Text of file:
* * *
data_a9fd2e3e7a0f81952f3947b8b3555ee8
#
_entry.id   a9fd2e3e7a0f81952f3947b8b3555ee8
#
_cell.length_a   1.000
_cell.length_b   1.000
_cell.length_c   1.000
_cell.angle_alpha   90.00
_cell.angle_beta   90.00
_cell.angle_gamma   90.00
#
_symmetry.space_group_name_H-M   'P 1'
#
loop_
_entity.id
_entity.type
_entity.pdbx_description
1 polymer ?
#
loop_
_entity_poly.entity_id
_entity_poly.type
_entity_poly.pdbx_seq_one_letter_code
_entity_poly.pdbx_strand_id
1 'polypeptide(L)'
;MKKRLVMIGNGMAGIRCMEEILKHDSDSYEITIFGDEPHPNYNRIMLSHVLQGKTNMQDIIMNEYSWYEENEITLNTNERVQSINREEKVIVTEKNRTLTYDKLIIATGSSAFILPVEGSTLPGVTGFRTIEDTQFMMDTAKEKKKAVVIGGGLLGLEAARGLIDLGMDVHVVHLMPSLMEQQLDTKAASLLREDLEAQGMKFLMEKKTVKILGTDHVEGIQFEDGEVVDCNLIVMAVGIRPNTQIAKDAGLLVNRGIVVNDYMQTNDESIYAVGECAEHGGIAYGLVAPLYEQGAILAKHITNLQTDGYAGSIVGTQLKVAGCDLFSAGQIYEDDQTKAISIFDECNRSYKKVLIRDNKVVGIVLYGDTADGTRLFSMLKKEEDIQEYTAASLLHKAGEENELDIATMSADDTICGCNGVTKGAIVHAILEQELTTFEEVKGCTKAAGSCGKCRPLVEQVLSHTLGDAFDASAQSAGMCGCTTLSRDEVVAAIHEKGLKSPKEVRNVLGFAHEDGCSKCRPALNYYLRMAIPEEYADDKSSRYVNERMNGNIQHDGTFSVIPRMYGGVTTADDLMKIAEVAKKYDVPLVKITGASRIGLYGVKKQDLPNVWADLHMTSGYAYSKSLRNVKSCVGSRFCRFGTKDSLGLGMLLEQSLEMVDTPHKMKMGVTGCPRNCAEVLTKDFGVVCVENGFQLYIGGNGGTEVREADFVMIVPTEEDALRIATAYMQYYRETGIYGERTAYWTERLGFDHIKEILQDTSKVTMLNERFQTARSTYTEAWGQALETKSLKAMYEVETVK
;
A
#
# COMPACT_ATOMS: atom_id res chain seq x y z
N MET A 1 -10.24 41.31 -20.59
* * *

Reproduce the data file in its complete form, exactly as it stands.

data_a9fd2e3e7a0f81952f3947b8b3555ee8
#
_entry.id   a9fd2e3e7a0f81952f3947b8b3555ee8
#
_cell.length_a   1.000
_cell.length_b   1.000
_cell.length_c   1.000
_cell.angle_alpha   90.00
_cell.angle_beta   90.00
_cell.angle_gamma   90.00
#
_symmetry.space_group_name_H-M   'P 1'
#
loop_
_entity.id
_entity.type
_entity.pdbx_description
1 polymer ?
#
loop_
_entity_poly.entity_id
_entity_poly.type
_entity_poly.pdbx_seq_one_letter_code
_entity_poly.pdbx_strand_id
1 'polypeptide(L)'
;MKKRLVMIGNGMAGIRCMEEILKHDSDSYEITIFGDEPHPNYNRIMLSHVLQGKTNMQDIIMNEYSWYEENEITLNTNERVQSINREEKVIVTEKNRTLTYDKLIIATGSSAFILPVEGSTLPGVTGFRTIEDTQFMMDTAKEKKKAVVIGGGLLGLEAARGLIDLGMDVHVVHLMPSLMEQQLDTKAASLLREDLEAQGMKFLMEKKTVKILGTDHVEGIQFEDGEVVDCNLIVMAVGIRPNTQIAKDAGLLVNRGIVVNDYMQTNDESIYAVGECAEHGGIAYGLVAPLYEQGAILAKHITNLQTDGYAGSIVGTQLKVAGCDLFSAGQIYEDDQTKAISIFDECNRSYKKVLIRDNKVVGIVLYGDTADGTRLFSMLKKEEDIQEYTAASLLHKAGEENELDIATMSADDTICGCNGVTKGAIVHAILEQELTTFEEVKGCTKAAGSCGKCRPLVEQVLSHTLGDAFDASAQSAGMCGCTTLSRDEVVAAIHEKGLKSPKEVRNVLGFAHEDGCSKCRPALNYYLRMAIPEEYADDKSSRYVNERMNGNIQHDGTFSVIPRMYGGVTTADDLMKIAEVAKKYDVPLVKITGASRIGLYGVKKQDLPNVWADLHMTSGYAYSKSLRNVKSCVGSRFCRFGTKDSLGLGMLLEQSLEMVDTPHKMKMGVTGCPRNCAEVLTKDFGVVCVENGFQLYIGGNGGTEVREADFVMIVPTEEDALRIATAYMQYYRETGIYGERTAYWTERLGFDHIKEILQDTSKVTMLNERFQTARSTYTEAWGQALETKSLKAMYEVETVK
;
A
#
# COMPACT_ATOMS: atom_id res chain seq x y z
N MET A 1 -10.24 41.31 -20.59